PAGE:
Featuring an original score by interdisciplinary artist eddy kwon, the titular video opens with a line-up of young men dressed in red and black. They stand crammed inside a dark wood-paneled room reminiscent of a basement or recreation room, some staring directly at the camera with arms crossed while others fidget with their hands and t-shirts. Together they recreate certain elements of the probate (donning masks, group movement, military-inspired line formations) while inventing others, intermingling acts of violence and tenderness. They are juxtaposed against footage of a black-clad dancer moving within a dreamlike, ungrounded space. His movements translate as both graceful and menacing, by turns presenting moments of fluidity and beauty as well as moments fraught with peril. The dancer occasionally performs with a handheld fan or a Japanese oni (demon) mask, Tam’s nods to disparate traditions and iconographies (and thus racial stereotypes) mirroring the uneasy ways in which these brotherhoods choose to represent and explore their Asian heritage. Tam’s research for the film focused on the ceremonial traditions of Pi Delta Psi, whose chapter at Baruch College in New York was banned following the death of freshman initiate Michael Deng in 2013. The film makes reference to where these probates are often staged for the public, interweaving footage of computer-generated aerial footage of Washington Square Park and the varied inscriptions of its stone memorial.
The room with the video installation demarcates a private and ritual-focused experience of sacred space with a quasi-memorial as well. Empty liquor and cologne bottles, objects an adolescent might keep in their bedroom as trophies, hover above the gallery floor on pipes affixed to the ceiling with tactical flashlights illuminating them from below. Their presentation reminds us how these vessels serve ritualistic functions, as liquids consumed as part of a rite-of-passage into adulthood.
A separate gallery features a new series of Aqua-Resin wall sculptures cast from molded arrangements of hoodies and varsity jackets, common articles of dress in probates. Their dark and spectral formations–resembling coats of arms, ritual tablets, and other heraldic symbols—suggest writhing and wrestling bodies. Together they stand in as the emblems through which fraternities assert presence and dominion in public space. A number of these sculptures have embedded accessories, such as metal watch bands, imitation gold chains, razor blades, handcuff keys, dog tags, and Chinese coins. They speak to the displays of excess, cultural syncretization, and violence associated with the probate and tropes of masculinity more generally.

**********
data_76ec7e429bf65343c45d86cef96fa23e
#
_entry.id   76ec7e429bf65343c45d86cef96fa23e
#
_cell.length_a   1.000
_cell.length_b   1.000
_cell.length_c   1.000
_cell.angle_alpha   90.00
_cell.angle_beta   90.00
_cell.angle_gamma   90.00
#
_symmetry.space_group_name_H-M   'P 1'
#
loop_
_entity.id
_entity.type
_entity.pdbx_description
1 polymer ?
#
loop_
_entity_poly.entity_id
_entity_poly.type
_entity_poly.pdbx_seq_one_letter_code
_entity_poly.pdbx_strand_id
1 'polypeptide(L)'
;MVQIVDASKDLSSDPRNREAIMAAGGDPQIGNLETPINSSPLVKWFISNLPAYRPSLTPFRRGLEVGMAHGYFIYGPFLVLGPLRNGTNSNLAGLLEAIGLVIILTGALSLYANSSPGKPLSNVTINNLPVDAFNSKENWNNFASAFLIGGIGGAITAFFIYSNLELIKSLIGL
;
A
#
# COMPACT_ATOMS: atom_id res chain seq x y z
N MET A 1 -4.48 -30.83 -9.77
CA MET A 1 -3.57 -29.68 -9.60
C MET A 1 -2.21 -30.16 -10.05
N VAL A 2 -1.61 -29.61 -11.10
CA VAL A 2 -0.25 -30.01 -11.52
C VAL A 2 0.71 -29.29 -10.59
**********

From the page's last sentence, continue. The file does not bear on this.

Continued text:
For Tam, while fraternities are one space in which the idea of Asian America is constituted, their function in many ways serves more as a reflection of the expectations placed on young men in a country that perpetuates and demands harmful performances of masculinity. The installation’s meditation on the ritual movement and consecration of space within the probate—partly taking inspiration and title from the writing in Mircea Eliades in 1957’s The Sacred and the Profane: The Nature of Religion—elicits the contradictory forces inscribed within a community’s “founding of the world;” the creation myths through which “the real unveils itself [and] the world comes into existence.” For young Asian American men in these fraternities, the world is constituted through a highly specified and often contradictory performance of gender and race, in which violence is often conflated with intimacy, at times with tragic outcomes. For Tam, the probate is a space where urgent questions about group identity, assimilation and cultural authenticity are asked, and given haunting, physical form.
Kenneth Tam (b. 1982, Queens; lives and works between Houston and Queens) received an MFA in 2010 and a BFA from Cooper Union in 2004. Tam is currently assistant professor at Rice University, Houston. Solo exhibitions have been held at Commonwealth and Council, Los Angeles (2023, 2019, 2016); Ballroom Marfa (2022); Museum of Contemporary Art, Tucson (2022); Institute of Contemporary Art, Los Angeles (2021); Queens Museum (2021); Madison Museum of Contemporary Art (2021); The Kitchen, New York (2020); Sarah Lawrence College, Bronxville (2020); Visual Arts Center, The University of Texas at Austin (2019); 18th Street Arts Center, Santa Monica (2018); Minneapolis Institute of Art (2018); and MIT List Center for Visual Arts, Cambridge (2017). Selected group exhibitions have been held at The Shed, New York (2021); SculptureCenter, Queens (2019); 47 Canal, New York (2018); Hollybush Gardens, London (2017); Hammer Museum, Los Angeles (2016); and Museum of Fine Arts Houston (2016). Tam is a recipient of a Foundation for Contemporary Arts Grants to Artists (2023), New York State Council on the Arts Grant (2023), New York Foundation for the Arts Fellowship in Interdisciplinary Work (2021), Foundation for Contemporary Arts Emergency Grant (2023, 2019, 2016), California Community Foundation Fellowship for Visual Artists (2015), and Art Matters Foundation Grant (2013). He has participated in residencies at 18th Street Arts Center (2018); Lower Manhattan Cultural Council’s Workspace (2017-18); and Core Program, Museum of Fine Arts, Houston (2015).
Tam's work is in the collections of Hammer Museum, Los Angeles; Los Angeles County Museum of Art; Minneapolis Institute of Art; Dallas Museum of Art; and Solomon R. Guggenheim Museum, New York.